Whistler Councillor Arthur De Jong remembers well the night four Whistler Blackcomb buildings burned to the ground at Base 2 in September 2013.
Whistler Fire Rescue Service (WFRS) crews battled the blaze all night, deploying defensive tactics to save the surrounding buildings and forest.
“By about two, three o’ clock in the morning I realized I’m just getting in their way, so I went home and had some rest,” De Jong recalled at the March 16 council meeting.
When he returned a few hours later, De Jong found about 15 firefighters all in a tight circle in the parking lot, “just jamming pizza down just to keep their energy going, all looking like chimney sweepers, just wasted and red eyed,” he said.
“And I was so taken by that scene. If I ever needed an image that defined a community’s anchor, a community’s heart and soul, it was there in that circle that morning.”
Several members of the WFRS (and one member of the public) were recognized for recent heroics at the March 16 meeting.
On Jan. 9, the WFRS responded to a report of a cross-country skier who broke through the ice at Alta Lake and was near drowning.
A team of six WFRS firefighters, supported by 30 paid-on-call staff, deployed the department’s Rapid Deployment Craft (affectionately referred to as the “banana boat”) to rescue the 78-year-old local.
Six firefighters were awarded certificates of recognition for the rescue on March 16: David Rushbrook, Dan Kauffman, Jason Houlding, Richard Poilly, Tom Conway and Gavin Sands.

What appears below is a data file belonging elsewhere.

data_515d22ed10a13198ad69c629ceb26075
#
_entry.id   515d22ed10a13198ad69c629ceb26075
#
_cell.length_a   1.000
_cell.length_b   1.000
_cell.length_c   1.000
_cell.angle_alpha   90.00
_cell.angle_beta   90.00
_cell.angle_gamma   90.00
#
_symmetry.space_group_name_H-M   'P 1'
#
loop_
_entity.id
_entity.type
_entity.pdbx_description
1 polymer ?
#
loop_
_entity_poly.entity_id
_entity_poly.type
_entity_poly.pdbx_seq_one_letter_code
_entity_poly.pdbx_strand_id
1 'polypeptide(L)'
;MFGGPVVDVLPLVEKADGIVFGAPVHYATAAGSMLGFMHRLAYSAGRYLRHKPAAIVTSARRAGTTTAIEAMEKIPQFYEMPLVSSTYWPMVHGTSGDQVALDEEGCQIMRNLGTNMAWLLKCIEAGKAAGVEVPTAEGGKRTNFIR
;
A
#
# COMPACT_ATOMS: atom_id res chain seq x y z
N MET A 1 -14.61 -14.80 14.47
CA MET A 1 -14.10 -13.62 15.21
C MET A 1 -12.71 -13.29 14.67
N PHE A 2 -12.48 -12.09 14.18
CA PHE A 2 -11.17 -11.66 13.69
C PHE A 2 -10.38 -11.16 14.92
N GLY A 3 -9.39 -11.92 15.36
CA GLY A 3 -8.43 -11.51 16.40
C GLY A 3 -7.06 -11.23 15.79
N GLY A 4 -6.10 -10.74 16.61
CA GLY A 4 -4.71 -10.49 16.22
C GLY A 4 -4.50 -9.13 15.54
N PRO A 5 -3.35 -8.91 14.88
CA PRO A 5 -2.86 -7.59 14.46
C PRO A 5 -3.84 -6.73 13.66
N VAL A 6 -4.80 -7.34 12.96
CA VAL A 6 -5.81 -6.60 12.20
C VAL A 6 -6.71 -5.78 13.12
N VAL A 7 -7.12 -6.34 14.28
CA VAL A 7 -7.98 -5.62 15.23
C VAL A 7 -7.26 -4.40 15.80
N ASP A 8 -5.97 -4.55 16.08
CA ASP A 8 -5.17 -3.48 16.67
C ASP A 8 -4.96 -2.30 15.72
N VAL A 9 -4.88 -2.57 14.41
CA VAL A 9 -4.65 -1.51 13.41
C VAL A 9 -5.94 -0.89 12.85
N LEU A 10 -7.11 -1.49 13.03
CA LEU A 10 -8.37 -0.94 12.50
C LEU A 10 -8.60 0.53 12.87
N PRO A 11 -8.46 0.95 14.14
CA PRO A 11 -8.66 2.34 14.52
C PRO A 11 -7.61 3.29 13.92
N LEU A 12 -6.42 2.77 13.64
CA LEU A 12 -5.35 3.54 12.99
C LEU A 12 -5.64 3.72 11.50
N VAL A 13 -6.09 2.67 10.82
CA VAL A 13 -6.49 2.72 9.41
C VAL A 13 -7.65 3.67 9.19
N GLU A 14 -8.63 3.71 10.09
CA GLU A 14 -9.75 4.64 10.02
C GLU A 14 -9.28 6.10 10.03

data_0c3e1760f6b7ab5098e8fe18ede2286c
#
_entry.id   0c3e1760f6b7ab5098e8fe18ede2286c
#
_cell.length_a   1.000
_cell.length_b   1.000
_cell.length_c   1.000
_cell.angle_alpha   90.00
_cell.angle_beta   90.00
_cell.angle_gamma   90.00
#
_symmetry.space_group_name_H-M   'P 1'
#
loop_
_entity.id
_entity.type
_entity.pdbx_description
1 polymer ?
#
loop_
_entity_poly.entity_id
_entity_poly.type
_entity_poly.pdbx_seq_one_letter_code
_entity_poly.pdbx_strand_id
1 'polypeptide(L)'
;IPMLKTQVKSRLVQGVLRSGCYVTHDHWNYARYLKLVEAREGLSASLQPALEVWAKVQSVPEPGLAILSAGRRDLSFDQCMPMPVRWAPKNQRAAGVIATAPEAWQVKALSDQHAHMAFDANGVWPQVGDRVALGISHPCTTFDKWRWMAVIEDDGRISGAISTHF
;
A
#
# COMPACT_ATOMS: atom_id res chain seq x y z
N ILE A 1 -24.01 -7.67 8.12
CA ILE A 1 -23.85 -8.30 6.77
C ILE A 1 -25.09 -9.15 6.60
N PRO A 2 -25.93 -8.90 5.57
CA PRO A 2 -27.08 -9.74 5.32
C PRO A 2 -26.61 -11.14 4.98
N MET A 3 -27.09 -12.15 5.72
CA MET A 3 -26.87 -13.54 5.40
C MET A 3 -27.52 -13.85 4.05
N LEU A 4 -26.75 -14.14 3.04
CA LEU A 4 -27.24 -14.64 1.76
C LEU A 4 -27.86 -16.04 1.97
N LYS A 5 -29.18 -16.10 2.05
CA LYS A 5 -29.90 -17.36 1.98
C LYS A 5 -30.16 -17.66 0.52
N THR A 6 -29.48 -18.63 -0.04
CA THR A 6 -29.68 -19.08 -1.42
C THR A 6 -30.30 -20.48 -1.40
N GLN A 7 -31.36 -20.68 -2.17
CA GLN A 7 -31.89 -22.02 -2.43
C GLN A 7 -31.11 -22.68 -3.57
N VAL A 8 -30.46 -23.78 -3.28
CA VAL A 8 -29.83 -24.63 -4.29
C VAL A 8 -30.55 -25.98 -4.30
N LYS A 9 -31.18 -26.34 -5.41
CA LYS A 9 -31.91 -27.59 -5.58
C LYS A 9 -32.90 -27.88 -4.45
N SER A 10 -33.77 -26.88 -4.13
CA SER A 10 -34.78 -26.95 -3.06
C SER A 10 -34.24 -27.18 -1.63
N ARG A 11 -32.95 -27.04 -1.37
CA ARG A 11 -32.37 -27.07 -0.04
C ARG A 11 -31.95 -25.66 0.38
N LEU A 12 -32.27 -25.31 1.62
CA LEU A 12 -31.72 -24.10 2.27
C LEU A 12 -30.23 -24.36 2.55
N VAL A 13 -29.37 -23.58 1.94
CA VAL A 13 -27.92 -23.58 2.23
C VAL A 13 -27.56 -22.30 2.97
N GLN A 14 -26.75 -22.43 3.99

“Each of you displayed outstanding fortitude and professionalism, which resulted in the successful rescue of the patient who was obviously in peril of drowning,” said Mayor Jack Crompton.
“Thank you for your service, and thank you for representing the Resort Municipality of Whistler, and the WFRS with great distinction.”
Kauffman was also presented a certificate of commendation for a daring rescue in Pemberton on March 30, 2020.
Off-duty at the time, Kauffman awoke to his neighbour’s house on fire and quickly took action.
“Using his many years of firefighting skills, Dan took charge of the emergency, and began setting priorities to perform rescue and save surrounding properties,” Crompton said.
When they realized the downstairs tenant was still in the house, Kauffman and another neighbour rushed in to save him.
“Fighting through intense radiant heat without any protective clothing, Dan and neighbour Pat extricated the male patient from the doorway and out through the front yard awaiting responding ambulances,” Crompton said.
Despite suffering first and second degree burns of his own, Kauffman then donned a pair of protective coveralls and worked a firehose to protect surrounding buildings.
“Deputy Chief [Cameron] Adams [of Pemberton Fire Rescue] would later comment that Dan really stepped up this night, and showed prowess to help and defend his fellow neighbours,” Crompton said.
“Thank you for your selfless service.”
Lastly, 15-year-old Jake Adler was recognized for his rescue of an 83-year-old who was drowning in Alta Lake this past summer.
Seeing the senior go under, Adler “quickly jumped into the water, and brought [him] to shore,” Crompton said.
“Fortunately he was unharmed, but the family wanted to recognize Jake, as they felt that his story could have had a very different ending.”
For a department so small, it’s rare to see three citations awarded in one year, said Chief John McKearney, but it’s something he’d like to do more of.
“This is the first one that I’ve done in Whistler, and I’ve been here for two-and-a-half years … so it’s not that often,” he said, adding that the last Whistler citation was awarded in 2015.
“For our firefighters and all the first responders who engage in very difficult incidents, we need to do more of taking the time just to recognize that, and we will.”